Medical Experiments of the Holocaust

10 October 2016

In this research paper, I am going to discuss some of the medical experiments that were done to the prisoners by Nazi doctors. According to Education…A Legacy Forum, some of these experiments are freezing/hypothermia, high altitude tests, testing of the chemical sulfanilamide, seawater experiments, phosgene gas testing, genetic testing, and the experimentation on twins. These experiments, no matter which one, were cruel and inhumane. Nazi doctors would experiment on prisoners without caring about the welfare of their patient. All restrictions were gone, and these doctors could do whatever they wanted.

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Many of these prisoners endured pain, and agony, to further the Nazi doctor’s research. The goals of these experiments were to promote the German race, “in the name of science”. ( Education… A Legacy Forum, Josef Mengele, The Experiments) The freezing experiments were conducted to determine the most effective means for the Germans to avoid hypothermia while fighting on the Russian Front. For as many as five hours, doctors either put prisoners in large vats of ice water, or they would be strapped down on stretchers, and placed outside in the freezing weather naked.

While these people were suffering with the pain of their bodies slowly freezing, the doctors would measure the changes in their body temperature, heart rate, and other factors. When a prisoner’s body temperature reached 80°F, the doctors would use different methods of rewarming them. These included sleeping bags, scalding baths, internal irrigation (blistering hot water would be irrigated into the prisoner’s stomach), and the doctors would even force naked women to copulate with the near frozen prisoner. These resuscitation experiments were usually just as painful and deadly as the freezing experiments. The Experiments) In order to find the best way to save German pilots when they were forced to eject from their fighter planes at high altitude, they conducted experiments in which prisoners would be placed in chambers with a low pressure atmosphere. This was to simulate the altitudes, as high as 70,000 feet. The doctors monitored the prisoner’s physical and psychological responses as they slowly and painfully succumbed to their demise. Afterwards, the doctors would dissect the prisoner’s brain, sometimes while they were still alive, to show the formation of small air bubbles in the brain’s blood vessels.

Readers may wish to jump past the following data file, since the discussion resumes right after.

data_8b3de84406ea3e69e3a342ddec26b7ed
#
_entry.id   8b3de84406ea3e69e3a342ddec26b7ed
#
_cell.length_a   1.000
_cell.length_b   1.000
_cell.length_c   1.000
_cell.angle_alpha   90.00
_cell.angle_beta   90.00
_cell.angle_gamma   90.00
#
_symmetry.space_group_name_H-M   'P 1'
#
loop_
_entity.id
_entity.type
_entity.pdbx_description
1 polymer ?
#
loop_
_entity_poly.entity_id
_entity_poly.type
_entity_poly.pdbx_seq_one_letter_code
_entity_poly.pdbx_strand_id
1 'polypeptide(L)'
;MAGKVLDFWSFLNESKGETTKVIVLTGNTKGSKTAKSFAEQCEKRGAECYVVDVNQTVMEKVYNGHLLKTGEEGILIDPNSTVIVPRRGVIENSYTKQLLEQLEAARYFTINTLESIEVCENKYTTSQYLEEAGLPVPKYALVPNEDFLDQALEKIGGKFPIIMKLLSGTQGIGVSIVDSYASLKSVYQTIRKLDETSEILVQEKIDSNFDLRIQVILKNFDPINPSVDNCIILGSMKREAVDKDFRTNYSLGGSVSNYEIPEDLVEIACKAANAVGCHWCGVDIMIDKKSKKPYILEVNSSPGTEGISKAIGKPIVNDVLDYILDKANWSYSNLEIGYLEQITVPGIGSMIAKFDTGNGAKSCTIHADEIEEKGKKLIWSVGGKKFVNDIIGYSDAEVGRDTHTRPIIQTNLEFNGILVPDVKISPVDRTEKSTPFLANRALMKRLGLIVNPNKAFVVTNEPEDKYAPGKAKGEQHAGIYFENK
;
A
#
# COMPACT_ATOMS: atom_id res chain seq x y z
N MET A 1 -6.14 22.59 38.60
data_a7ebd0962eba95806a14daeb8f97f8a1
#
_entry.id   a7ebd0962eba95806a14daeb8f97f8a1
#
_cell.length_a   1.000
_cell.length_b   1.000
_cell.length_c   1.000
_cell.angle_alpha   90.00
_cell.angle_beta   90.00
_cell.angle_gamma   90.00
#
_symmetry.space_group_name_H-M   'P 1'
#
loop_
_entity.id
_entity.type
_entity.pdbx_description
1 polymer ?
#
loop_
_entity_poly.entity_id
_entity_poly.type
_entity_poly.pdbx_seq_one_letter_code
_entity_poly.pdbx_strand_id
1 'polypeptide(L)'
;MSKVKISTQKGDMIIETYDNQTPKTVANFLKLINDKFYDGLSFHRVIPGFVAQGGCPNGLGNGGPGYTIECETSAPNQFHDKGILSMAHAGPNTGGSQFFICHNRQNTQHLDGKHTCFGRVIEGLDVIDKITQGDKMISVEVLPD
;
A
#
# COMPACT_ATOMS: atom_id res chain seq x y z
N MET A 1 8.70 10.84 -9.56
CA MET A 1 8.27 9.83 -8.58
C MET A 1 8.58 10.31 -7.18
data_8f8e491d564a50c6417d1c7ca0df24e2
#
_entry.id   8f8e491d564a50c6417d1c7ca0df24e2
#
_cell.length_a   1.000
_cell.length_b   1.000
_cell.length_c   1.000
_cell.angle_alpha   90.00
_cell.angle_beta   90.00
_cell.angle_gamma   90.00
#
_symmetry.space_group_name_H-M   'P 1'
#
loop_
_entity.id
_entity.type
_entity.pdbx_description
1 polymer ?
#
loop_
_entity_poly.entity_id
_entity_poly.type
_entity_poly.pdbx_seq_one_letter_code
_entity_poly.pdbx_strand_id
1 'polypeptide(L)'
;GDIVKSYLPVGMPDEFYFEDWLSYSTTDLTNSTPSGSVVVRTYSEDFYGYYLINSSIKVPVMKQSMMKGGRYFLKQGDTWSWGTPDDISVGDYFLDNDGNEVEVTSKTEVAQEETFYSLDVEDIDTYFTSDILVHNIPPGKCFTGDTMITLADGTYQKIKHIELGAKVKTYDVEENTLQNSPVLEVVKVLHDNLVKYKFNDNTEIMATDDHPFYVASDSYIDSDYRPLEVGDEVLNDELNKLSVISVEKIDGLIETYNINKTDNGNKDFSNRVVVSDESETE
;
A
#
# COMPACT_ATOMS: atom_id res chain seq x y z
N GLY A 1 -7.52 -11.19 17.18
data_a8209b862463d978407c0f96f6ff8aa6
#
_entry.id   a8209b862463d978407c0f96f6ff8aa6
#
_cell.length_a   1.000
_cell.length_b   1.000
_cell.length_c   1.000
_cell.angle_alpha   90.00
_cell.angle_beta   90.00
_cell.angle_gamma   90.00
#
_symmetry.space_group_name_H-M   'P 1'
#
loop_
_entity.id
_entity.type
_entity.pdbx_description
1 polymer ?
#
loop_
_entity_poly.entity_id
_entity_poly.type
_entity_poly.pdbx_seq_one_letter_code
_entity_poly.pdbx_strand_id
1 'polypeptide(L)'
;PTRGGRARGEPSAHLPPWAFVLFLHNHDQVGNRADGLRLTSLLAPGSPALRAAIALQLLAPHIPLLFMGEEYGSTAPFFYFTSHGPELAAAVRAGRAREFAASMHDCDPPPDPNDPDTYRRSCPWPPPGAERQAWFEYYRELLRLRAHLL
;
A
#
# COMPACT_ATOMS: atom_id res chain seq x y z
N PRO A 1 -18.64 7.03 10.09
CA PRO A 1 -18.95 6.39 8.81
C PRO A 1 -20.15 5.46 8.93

As many as two hundred patients were tested on, and around eighty died on the spot. The rest were then executed in the gas chambers. (The Experiments, Josef Mengele and The Medical Experiments) The experiments to test the effectiveness of sulfanilamide and other drugs against infection for the purpose of helping the German Army were performed since many front line soldiers suffered from persistent and deadly gangrene. Doctors would inflict battlefield-like wounds in prisoners. They would then rub glass, wood, metal, and bacteria into the wound, resulting in infection.

Blood vessels were tied with a tourniquet to simulate what would actually happen to an actual war wound on the front lines. Since the infection would become so deadly, many prisoners died. Others endured serious injury and agony. (Josef Mengele and The Medical Experiments, Remember. org, The Experiments) Seawater experiments were conducted to find out how to make seawater drinkable. Dr. Hans Eppinger, and other doctors, at the concentration camp located in Dachau conducted these experiments. They forced about ninety Gypsies to drink seawater only, while being deprived of food.

Obviously since the salt content of the water causes the body to retain more salt, and lose more water, which is why seawater is undrinkable, these experiments caused serious bodily injury, major dehydration, and an enormous amounts of pain and suffering. The Gypsies were so dehydrated and so desperate for water, they reportedly “licked the floored after they had been mopped just to get a drop of fresh water. ” (The Experiments, Remember. org) Experiments were conducted to find an antidote to phosgene, a toxic gas use as a weapon during World-War I.